Our “bumps” were, of course, Chicago weather. School can get canceled for snow or cold, weather is so bad that athletes don’t show, or spring sports move inside and have priority over out of season clubs (per our state rules). Additionally, we have athletes that have spotty attendance. We have athletes who do too much and in addition to their training will do multiple workouts with 7 on 7 passing clubs. This is not to mention the athletes who also are playing another sport while trying to train. Or, we have athletes that selectively train and pick what they want to do, like skip running and just sit in the weight room. The ones that kill my numbers are the ones who just didn’t feel like testing, so I get a goose egg for my numbers. I love the law of averages.
Some observations that I can make from the results are as followed:
- The athletes who refused to sprint or work on starts did not improve in their fly times. They did get stronger in the weight room, but fly times did not improve, and 40 times decreased. In some cases, we had athletes that ran a fly 10 as much as 0.10 seconds slower and also had a slower 40 by as much as well.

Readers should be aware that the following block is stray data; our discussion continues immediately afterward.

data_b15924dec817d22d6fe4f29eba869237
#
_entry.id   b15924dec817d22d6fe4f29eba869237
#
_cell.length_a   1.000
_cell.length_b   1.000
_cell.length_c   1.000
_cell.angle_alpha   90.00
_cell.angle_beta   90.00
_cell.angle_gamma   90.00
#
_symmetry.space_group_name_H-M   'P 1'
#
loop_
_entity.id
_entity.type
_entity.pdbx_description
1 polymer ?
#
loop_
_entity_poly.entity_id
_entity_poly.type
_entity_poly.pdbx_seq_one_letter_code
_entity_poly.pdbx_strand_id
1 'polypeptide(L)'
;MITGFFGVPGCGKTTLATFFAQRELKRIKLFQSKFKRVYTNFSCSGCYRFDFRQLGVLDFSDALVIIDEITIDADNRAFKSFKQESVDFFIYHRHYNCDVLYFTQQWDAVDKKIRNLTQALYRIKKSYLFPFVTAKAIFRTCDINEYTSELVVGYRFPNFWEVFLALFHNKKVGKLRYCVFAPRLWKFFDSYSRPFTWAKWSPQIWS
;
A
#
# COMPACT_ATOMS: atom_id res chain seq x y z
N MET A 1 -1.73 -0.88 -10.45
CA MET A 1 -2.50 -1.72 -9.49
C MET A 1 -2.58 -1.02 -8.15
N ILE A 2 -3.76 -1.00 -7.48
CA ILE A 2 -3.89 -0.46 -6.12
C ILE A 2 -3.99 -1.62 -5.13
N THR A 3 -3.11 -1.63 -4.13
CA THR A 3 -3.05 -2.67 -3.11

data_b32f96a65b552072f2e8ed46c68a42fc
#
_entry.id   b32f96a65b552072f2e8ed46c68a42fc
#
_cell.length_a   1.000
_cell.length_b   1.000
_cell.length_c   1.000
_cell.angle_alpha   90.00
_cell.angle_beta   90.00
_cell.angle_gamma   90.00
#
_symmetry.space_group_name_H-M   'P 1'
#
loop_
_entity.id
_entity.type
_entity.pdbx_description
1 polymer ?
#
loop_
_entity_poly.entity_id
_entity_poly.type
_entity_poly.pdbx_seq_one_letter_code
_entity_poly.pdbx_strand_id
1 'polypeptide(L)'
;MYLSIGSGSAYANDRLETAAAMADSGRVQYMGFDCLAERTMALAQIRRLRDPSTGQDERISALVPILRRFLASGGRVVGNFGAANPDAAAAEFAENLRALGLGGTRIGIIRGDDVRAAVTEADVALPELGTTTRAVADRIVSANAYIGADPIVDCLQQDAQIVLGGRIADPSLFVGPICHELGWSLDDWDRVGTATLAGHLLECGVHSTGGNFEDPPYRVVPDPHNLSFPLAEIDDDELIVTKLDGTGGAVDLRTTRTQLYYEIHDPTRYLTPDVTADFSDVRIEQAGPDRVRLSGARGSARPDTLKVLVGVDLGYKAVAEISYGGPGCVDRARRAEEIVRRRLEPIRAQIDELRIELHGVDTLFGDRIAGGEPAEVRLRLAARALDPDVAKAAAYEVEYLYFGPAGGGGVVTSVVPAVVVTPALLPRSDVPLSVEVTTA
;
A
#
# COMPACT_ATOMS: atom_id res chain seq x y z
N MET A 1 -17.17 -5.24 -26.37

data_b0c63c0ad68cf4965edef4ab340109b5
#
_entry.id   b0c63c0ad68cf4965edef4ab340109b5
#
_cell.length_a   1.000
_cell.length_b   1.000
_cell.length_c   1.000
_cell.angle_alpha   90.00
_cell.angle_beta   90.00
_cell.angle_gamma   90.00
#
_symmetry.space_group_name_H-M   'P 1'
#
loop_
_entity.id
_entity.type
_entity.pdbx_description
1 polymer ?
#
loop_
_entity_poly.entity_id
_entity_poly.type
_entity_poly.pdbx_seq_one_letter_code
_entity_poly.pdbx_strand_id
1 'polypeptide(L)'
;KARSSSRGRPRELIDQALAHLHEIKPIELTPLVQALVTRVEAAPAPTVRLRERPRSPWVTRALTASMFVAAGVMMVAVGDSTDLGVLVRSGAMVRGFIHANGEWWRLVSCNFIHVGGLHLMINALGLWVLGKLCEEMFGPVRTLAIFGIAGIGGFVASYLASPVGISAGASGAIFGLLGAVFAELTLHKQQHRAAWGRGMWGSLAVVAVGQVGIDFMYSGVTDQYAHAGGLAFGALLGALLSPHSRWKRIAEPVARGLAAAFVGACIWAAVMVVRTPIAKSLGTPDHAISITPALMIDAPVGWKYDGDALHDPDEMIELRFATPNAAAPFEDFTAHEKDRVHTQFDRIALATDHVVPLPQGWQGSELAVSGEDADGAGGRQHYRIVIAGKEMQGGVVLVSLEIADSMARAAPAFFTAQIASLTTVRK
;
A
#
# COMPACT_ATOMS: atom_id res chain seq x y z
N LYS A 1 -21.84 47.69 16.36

- Our track team prides itself on squatting heavy three days a week and does traditional long to short workout. The athletes that we shared had a drastic decrease in performance in the Vertical jump, fly 10 and 40-yard dash, meaning they just got slower and didn’t jump as high. We had some athletes in that group who couldn’t do a final test due to injury.
- Strangely enough, the athletes that ran their fly 10’s weekly and worked their starts in addition to their lifting had the greatest improvements. In some cases, we had improvements by as much as 0.2 in their fly 10 and a drop in time by .48 in their 40. Our best VJ performance was 5.3 inches from the first training block.
- I could not use pro agility times because they were not electronically timed. Different people hand-timed them but by doing daily agility drills, the athletes improved greatly.
On the whole, when factoring the good and the bad, we had some substantial improvements for the 90 athletes that we have show up. From the first block of 8 weeks, the average vertical improvement was 2.35 inches. The average improvement for the fly 10 was 0.12. When it is all said and done, we had some good team improvements. Again, everything was electronically timed, Just Jump pad and Freelap. As a team, our 40’s improved by an average of .314. Our vertical jump improved by 3.35 inches and our bench press average improvement was 28.8 lbs.
The test results can be downloaded here.
When I shared the results with Cal Dietz, strength coach of University of Minnesota and owner of XLAthlete.com, he was impressed. We decided to collaborate and put together a manual that coach or players can use and hopefully replicate the same results. This is a rare example of a manual that works on what football teams need to win, speed. The website for the manual is here.
Please share so others may benefit.